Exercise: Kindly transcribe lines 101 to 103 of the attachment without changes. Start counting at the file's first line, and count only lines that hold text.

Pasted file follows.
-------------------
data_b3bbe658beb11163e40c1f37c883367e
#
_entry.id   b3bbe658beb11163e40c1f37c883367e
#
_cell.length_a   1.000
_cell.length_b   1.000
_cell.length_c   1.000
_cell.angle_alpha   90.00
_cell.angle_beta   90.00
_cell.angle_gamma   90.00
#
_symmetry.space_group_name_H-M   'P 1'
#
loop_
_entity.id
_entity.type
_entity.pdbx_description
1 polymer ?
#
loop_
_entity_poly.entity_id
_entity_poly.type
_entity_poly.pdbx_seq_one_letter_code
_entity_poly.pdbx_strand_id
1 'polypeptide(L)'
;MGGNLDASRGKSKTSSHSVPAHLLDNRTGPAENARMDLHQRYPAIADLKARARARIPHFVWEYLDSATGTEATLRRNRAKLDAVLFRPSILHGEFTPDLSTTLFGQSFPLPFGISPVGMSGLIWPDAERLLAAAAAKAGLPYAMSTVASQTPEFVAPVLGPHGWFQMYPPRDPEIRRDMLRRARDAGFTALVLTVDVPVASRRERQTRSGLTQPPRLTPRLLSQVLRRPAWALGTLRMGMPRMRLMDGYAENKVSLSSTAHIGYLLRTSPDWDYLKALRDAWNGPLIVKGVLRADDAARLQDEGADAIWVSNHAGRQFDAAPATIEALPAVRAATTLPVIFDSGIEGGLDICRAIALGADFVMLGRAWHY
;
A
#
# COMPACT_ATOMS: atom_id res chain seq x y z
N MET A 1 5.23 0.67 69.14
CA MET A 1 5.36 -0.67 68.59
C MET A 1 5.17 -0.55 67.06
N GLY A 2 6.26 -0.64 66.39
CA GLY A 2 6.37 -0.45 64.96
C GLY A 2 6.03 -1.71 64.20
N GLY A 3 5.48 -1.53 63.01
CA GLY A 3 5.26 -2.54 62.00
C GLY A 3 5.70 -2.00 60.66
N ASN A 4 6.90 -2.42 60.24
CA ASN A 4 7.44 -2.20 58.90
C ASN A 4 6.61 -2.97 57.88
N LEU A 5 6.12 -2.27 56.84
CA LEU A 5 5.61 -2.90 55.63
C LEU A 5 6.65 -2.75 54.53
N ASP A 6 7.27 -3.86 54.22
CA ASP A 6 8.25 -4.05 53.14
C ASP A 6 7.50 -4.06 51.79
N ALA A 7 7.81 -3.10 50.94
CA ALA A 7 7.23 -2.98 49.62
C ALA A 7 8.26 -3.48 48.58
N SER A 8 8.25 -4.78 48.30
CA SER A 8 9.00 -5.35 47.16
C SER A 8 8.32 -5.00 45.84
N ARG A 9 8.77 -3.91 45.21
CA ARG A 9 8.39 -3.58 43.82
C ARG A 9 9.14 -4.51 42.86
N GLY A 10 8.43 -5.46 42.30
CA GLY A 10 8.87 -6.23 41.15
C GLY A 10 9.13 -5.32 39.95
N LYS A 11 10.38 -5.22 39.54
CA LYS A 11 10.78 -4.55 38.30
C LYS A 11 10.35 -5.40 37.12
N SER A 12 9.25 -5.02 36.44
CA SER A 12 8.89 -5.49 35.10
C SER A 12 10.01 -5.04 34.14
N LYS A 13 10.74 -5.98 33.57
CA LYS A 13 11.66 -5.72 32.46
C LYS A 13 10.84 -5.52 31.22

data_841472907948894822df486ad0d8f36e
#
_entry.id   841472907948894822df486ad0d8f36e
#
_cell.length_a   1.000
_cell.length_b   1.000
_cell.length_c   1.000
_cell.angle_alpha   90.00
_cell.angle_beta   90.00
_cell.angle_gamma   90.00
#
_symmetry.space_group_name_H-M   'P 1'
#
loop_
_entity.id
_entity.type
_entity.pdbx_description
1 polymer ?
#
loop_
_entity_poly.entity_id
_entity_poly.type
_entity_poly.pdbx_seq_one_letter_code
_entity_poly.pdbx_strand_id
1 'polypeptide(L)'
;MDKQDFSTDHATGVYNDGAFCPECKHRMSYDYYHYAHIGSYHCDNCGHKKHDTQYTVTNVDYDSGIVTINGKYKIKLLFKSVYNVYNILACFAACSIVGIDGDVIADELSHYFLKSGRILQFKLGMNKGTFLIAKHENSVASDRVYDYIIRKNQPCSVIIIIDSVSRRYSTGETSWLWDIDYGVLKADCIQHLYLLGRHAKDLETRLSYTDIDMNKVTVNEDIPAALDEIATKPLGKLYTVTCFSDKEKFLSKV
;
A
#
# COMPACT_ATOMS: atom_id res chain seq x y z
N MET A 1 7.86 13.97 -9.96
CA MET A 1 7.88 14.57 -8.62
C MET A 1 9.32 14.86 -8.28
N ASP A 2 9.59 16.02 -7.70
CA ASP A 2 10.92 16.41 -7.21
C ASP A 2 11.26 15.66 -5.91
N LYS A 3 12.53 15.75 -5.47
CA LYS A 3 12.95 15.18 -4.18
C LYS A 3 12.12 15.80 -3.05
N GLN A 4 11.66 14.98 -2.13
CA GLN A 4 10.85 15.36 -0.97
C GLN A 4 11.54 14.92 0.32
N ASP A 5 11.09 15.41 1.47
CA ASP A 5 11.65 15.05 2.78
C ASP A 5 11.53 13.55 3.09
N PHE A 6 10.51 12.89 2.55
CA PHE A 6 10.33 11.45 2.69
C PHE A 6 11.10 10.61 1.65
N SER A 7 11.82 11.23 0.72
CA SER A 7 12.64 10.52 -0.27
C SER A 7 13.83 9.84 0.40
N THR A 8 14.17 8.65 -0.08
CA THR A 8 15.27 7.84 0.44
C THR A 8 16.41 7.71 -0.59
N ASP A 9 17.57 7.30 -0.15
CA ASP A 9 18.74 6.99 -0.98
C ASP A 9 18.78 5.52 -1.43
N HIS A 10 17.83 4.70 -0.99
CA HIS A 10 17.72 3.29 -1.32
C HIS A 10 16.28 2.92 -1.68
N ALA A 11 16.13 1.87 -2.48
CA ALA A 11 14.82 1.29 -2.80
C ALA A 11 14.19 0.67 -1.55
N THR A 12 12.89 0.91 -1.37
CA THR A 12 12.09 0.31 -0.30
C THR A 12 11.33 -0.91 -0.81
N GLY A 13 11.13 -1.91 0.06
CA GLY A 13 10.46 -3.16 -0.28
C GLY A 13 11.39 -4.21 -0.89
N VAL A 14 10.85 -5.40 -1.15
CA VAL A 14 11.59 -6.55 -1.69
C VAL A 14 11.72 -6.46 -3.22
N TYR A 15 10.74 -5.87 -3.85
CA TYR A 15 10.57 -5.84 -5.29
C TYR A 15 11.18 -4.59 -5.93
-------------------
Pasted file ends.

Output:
CA MET A 1 7.88 14.57 -8.62
C MET A 1 9.32 14.86 -8.28
N ASP A 2 9.59 16.02 -7.70